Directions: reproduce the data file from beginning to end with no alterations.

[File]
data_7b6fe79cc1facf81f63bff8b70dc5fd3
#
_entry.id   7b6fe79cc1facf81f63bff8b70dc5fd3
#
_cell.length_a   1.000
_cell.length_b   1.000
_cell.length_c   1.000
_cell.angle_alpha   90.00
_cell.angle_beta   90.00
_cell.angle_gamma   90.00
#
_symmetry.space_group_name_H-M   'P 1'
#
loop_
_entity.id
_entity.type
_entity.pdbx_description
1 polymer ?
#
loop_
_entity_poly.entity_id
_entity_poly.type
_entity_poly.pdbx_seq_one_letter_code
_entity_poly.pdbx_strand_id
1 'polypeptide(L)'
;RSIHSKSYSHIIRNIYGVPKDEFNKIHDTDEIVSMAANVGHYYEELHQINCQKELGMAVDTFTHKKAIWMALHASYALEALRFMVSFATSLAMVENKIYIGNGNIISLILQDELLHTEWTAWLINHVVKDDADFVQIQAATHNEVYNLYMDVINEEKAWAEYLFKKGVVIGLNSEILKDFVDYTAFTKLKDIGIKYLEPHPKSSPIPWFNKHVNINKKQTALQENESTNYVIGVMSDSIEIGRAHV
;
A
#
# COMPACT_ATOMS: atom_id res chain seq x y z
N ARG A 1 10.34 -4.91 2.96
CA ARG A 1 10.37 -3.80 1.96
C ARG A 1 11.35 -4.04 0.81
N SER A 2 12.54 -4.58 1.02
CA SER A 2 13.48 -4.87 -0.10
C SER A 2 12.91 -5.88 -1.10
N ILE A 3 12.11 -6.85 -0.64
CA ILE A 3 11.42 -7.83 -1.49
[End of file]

data_7b6fe79cc1facf81f63bff8b70dc5fd3
#
_entry.id   7b6fe79cc1facf81f63bff8b70dc5fd3
#
_cell.length_a   1.000
_cell.length_b   1.000
_cell.length_c   1.000
_cell.angle_alpha   90.00
_cell.angle_beta   90.00
_cell.angle_gamma   90.00
#
_symmetry.space_group_name_H-M   'P 1'
#
loop_
_entity.id
_entity.type
_entity.pdbx_description
1 polymer ?
#
loop_
_entity_poly.entity_id
_entity_poly.type
_entity_poly.pdbx_seq_one_letter_code
_entity_poly.pdbx_strand_id
1 'polypeptide(L)'
;RSIHSKSYSHIIRNIYGVPKDEFNKIHDTDEIVSMAANVGHYYEELHQINCQKELGMAVDTFTHKKAIWMALHASYALEALRFMVSFATSLAMVENKIYIGNGNIISLILQDELLHTEWTAWLINHVVKDDADFVQIQAATHNEVYNLYMDVINEEKAWAEYLFKKGVVIGLNSEILKDFVDYTAFTKLKDIGIKYLEPHPKSSPIPWFNKHVNINKKQTALQENESTNYVIGVMSDSIEIGRAHV
;
A
#
# COMPACT_ATOMS: atom_id res chain seq x y z
N ARG A 1 10.34 -4.91 2.96
CA ARG A 1 10.37 -3.80 1.96
C ARG A 1 11.35 -4.04 0.81
N SER A 2 12.54 -4.58 1.02
CA SER A 2 13.48 -4.87 -0.10
C SER A 2 12.91 -5.88 -1.10
N ILE A 3 12.11 -6.85 -0.64
CA ILE A 3 11.42 -7.83 -1.49